Do I need Anti Spyware?

Discussion in 'other anti-malware software' started by cdysthe, Jul 13, 2008.

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  1. cdysthe

    cdysthe Registered Member

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    Well, I use Opera and have never needed another browser. I also happen to know that Opera Software uses NOD32 as their corporate AV... :)

    My main concern is having to run a lot of stuff that slows down my computer, so I was hoping that running NOD32 with some on demand spyware scan once a week would be enough. I have to add that I have a feeling that NOD32 3.x is more of a resource hog than 2.x was which makes it even more appealing not having to run other stuff in addition to it.

    This thread has taught me about the sandbox approach. I really like that one and have spent time now setting up Sandboxie.

    I also use the built in full PC backup (disk image) in Vista Ultimate. I have restored from it a couple of times and it's really fast and works perfectly. Actually, it's much faster than Acronis True Image which I also have on my computer.

    So I guess I'm down to pick one on demand anti spyware scanner.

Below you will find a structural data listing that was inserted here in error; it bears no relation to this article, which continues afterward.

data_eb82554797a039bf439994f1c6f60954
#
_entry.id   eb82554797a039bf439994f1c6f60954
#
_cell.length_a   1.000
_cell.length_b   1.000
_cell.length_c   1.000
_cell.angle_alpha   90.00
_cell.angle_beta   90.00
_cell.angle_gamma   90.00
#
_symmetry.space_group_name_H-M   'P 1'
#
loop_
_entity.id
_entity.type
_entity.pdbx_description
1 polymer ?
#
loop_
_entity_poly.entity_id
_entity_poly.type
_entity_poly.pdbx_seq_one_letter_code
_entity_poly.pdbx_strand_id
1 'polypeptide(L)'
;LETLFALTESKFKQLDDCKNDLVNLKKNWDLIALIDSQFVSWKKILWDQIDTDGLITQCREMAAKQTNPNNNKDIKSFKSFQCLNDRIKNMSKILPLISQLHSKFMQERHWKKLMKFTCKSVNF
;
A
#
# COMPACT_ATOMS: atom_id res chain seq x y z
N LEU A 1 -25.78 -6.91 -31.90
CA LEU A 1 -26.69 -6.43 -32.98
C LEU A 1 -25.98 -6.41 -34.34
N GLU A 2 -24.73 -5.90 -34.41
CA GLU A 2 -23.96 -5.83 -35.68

2. SteveBlanchard

    SteveBlanchard Registered Member

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    Very interesting. I use Ewido as an on demand scanner as and when.
     
  3. MrBrian

    MrBrian Registered Member

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    See PC World article Are You Wasting Your Money Buying Antispyware Software?

    For detection of spyware by signature, the heavyweights in detection are actually the antivirus programs. For the detection of spyware by behavior, antispyware programs that do this might be useful, unless you're using a HIPS program or other abnormal behavior detection program that covers the same behavior areas.

    I have recently uninstalled all dedicated antispyware programs, and instead use 3 good AV programs, including one realtime. My HIPS covers most of the behavioral areas that the antispyware programs I'm familiar with covered.
     
    Last edited: Jul 15, 2008
  4. jmonge

    jmonge Registered Member

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    if you have a real shield blocker that blocks spyware in real time you are safe without any spyware scaner;) well some times you could scan pc on deman.:D
     
  5. Bubba

    Bubba Updates Team

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    Mr. Larkin needs to get out more often :blink: :ouch:
     
  6. MrBrian

    MrBrian Registered Member

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    This link shows on-demand detection rates of spyware and adware by various antivirus programs on 83,054 samples. Compare those rates with the 38 percent on-demand detection rate of Spyware Doctor 5.0, for example, as cited in my last post.
     
  7. cdysthe

    cdysthe Registered Member

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    Doesn't all the protection you have running slow you down? I even think NOD32 3.x slows me down. I now have Sandboxie installed and run all my Internet connected apps sandboxed. That should keep me out of trouble, shouldn't it?